It is indeed way past the first of January. I’m almost a week late with my resolutions for the New Year. Some people might say too late.
I’m not one of those people.
But you knew that anyway, didn’t you?
Perhaps I should explain a little.
It’s been a bit of a whirlwind, this whole Christmas holiday season, what with the making of cakes, pies, hams, turkey stuffings, trimmings, and all the other food-based tasks we endeavoured to get *just right* for the Big Day. Actually, for a point of record this Christmas, believe it or not, (and of course, if you know me well, you will truly find this unbelievable, but non-the-less it is factually, truthfully utterly without invention or inaccuracy, true. Yup. not a word of a lie. Honest.) not one thing went wrong! Seriously, we were quite incredulous as each item of food was cooked to perfection, beautifully garnished, immaculately presented at the table and frequently it was actually perfect. Yay! First time in thirty four years!
The decorations were gorgeous – understated, but immensely pretty – as the eight foot tree was adorned with fairly lights and around three hundred assorted glass baubles in every colour and shape, including the newly acquired Christmas Owl, Christmas Rabbit and fluffy snowballs with carrotty noses. I kid you not. What made it even more delightful was that our eldest daughter had finally decided to spend Christmas with us and it was she who expertly placed each bauble to such delightful effect. We have so many because every year I’ve insisted that we add something new to the collection and so now it’s become a great tradition to hang the tree decorations, recalling the various details of when and why each particular decoration has been acquired.
None are more precious than two particular ornaments. Both were made by our eldest daughter, the first whilst at Nursery school and the second a few years later at Junior school. The first ornament is simple in design – a cut-out egg carton section, made from green polystyrene, turned upside down and adorned with copious amounts of silver glitter (which is still firmly attached, thirty years later! Thanks Mrs Gladstone!) and held onto the tree with a curved pipe-cleaner. The second is a little more sophisticated, having two triangular pieces of green felt cut out, with a small rectangle of brown felt; the whole thing is carefully stitched together with pink embroidery yarn and has variously coloured stars added for effect. We’ve treasured these small ornaments for many years and no matter what fashions in decoration have come and gone, these two have always adorned the tree, in pride of place, for all to see.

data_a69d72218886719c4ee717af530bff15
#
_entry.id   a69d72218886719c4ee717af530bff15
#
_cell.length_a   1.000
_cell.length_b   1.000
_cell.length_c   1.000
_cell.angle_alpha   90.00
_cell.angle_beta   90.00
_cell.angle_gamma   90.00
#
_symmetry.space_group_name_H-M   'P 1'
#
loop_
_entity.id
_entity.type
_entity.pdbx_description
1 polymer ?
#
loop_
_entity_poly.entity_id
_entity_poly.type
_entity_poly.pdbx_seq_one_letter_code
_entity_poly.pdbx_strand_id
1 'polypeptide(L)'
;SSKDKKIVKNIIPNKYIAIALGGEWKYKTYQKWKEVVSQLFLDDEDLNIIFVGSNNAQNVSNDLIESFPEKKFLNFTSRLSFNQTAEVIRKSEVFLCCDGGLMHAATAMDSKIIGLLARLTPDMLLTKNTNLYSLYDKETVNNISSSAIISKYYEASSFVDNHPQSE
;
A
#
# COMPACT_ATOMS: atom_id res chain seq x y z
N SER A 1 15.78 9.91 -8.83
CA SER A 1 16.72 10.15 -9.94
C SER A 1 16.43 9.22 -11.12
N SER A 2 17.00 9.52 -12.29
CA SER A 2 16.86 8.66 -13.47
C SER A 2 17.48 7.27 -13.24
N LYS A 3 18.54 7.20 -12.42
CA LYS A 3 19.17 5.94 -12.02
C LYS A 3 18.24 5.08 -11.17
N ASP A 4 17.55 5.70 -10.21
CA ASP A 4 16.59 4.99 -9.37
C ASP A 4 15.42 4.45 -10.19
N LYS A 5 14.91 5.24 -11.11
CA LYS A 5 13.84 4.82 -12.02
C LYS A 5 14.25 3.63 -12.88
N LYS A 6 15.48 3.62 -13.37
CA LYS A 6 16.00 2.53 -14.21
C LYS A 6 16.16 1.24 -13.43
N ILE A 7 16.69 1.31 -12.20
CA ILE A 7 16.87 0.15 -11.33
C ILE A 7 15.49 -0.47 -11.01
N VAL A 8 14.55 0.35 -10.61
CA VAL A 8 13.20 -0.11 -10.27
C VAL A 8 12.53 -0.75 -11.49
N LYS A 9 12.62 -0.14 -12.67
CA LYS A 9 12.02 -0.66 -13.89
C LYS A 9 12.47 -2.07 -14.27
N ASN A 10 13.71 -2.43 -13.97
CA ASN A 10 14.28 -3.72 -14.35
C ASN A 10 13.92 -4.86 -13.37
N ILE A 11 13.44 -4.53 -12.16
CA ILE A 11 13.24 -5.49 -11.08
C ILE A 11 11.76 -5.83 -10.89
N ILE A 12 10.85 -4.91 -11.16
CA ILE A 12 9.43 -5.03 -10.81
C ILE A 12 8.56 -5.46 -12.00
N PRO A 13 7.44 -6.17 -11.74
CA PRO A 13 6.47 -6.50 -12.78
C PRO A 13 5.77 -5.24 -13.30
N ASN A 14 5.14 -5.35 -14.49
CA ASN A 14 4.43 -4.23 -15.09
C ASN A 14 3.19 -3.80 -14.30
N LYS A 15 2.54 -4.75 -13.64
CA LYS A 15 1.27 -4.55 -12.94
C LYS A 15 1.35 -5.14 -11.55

So it was with great delight that she placed them carefully upon this year’s Douglas fir. Coincidentally, the glorious Christmas Movie, The Santa Clause (3) accompanied this activity, providing a perfect backdrop for this ritual.
The slightly alarming angle that our tree-top fairy adopted gave the impression that she’d been at the sherry, but even that seemed utterly appropriate!
On Christmas Eve, we were ready hours earlier than usual and had a lovely night’s sleep – invaluable for ensuring that Christmas Day went smoothly, as tempers were significantly calmer than usual, so that everything flowed perfectly.
Each person was delighted with all of their gifts and it was, without doubt, one of the loveliest occasions I can remember! Santa made a brief appearance and was merrily delighted with his mince pie and milk.
We repeated the whole shabang a week later when our younger daughter arrived with all the grandchildren. Truly, sufficient sleep is the keyword for our family gatherings and it has been a blissful, heartwarming holiday this year.
The only drawback has been that I’ve had absolutely no time to devote to writing, hence the hiatus in blog posts for the past couple of weeks; if you have been waiting, with bated breath, for updates, I can only apologise for my lack of written communication. But please, rejoice in my contentment with me!